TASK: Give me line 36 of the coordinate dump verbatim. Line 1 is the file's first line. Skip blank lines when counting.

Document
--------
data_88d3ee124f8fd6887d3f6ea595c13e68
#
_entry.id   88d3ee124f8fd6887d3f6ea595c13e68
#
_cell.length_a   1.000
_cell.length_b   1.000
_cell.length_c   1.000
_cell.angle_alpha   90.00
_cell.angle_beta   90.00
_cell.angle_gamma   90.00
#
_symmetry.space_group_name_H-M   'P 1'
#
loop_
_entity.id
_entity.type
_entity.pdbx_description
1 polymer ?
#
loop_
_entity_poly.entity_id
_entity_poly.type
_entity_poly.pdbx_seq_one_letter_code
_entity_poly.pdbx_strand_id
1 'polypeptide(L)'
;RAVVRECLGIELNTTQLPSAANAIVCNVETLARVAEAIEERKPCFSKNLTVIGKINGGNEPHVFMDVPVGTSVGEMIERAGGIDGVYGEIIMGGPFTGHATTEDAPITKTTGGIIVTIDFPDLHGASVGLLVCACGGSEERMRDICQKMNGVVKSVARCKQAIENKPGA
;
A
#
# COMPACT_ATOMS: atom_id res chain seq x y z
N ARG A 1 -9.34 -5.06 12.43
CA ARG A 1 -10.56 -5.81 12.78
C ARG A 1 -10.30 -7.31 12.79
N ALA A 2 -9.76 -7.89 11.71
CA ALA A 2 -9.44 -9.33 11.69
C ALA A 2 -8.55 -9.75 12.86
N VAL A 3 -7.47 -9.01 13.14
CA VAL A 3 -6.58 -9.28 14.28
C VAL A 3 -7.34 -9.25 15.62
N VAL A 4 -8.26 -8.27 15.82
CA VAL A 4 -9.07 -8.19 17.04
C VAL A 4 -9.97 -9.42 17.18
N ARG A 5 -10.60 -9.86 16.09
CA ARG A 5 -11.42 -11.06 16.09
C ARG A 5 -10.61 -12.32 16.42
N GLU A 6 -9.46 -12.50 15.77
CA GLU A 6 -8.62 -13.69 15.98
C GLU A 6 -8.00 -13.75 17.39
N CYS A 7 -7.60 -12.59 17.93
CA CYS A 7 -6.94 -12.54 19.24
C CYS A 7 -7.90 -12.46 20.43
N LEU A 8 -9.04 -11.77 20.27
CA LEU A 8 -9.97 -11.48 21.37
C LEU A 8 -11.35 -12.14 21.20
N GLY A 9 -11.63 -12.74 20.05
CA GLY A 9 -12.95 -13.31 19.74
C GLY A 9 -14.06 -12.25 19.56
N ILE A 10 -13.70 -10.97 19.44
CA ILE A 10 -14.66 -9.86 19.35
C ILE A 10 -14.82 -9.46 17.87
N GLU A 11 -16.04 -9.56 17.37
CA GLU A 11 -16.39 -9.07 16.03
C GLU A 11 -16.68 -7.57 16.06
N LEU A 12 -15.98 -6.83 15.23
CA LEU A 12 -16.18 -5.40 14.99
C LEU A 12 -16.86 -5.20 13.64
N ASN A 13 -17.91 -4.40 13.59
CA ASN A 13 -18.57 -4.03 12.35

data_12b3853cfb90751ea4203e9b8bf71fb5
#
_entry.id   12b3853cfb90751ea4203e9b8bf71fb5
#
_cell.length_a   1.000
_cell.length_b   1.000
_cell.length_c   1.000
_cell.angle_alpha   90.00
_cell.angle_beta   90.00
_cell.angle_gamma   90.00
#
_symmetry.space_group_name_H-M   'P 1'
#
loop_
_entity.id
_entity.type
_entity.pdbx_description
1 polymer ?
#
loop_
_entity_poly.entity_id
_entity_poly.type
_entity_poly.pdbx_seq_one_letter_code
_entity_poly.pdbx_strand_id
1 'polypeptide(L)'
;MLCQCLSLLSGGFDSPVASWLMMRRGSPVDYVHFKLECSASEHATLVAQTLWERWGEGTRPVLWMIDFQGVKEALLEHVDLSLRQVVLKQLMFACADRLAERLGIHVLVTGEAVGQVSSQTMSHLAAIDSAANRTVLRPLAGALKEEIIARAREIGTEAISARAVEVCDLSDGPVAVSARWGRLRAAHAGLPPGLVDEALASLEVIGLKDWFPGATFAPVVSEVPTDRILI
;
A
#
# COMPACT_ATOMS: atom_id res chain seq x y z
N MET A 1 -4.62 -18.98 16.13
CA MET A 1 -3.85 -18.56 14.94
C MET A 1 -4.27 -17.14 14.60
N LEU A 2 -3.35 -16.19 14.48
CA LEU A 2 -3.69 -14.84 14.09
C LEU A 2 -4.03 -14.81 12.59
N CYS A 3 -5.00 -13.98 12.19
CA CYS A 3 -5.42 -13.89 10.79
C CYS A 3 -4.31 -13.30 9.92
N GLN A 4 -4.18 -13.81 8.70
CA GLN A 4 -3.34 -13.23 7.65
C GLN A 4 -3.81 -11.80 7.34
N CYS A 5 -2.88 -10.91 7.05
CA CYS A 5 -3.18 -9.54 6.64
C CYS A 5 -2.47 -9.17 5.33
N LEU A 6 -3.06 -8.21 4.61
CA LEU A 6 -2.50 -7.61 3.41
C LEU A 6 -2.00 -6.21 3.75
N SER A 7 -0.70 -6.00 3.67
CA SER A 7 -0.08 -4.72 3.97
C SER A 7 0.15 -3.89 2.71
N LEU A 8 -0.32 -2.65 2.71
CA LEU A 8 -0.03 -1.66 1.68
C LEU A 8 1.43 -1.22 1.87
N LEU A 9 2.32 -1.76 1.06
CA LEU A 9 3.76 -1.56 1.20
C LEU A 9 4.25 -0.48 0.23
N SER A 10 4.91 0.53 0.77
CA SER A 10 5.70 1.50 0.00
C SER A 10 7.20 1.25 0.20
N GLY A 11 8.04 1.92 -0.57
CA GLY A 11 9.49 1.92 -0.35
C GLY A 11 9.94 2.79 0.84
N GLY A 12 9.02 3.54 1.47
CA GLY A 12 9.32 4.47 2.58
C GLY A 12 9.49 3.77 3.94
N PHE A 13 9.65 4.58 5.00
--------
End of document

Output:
C ALA A 2 -8.55 -9.75 12.86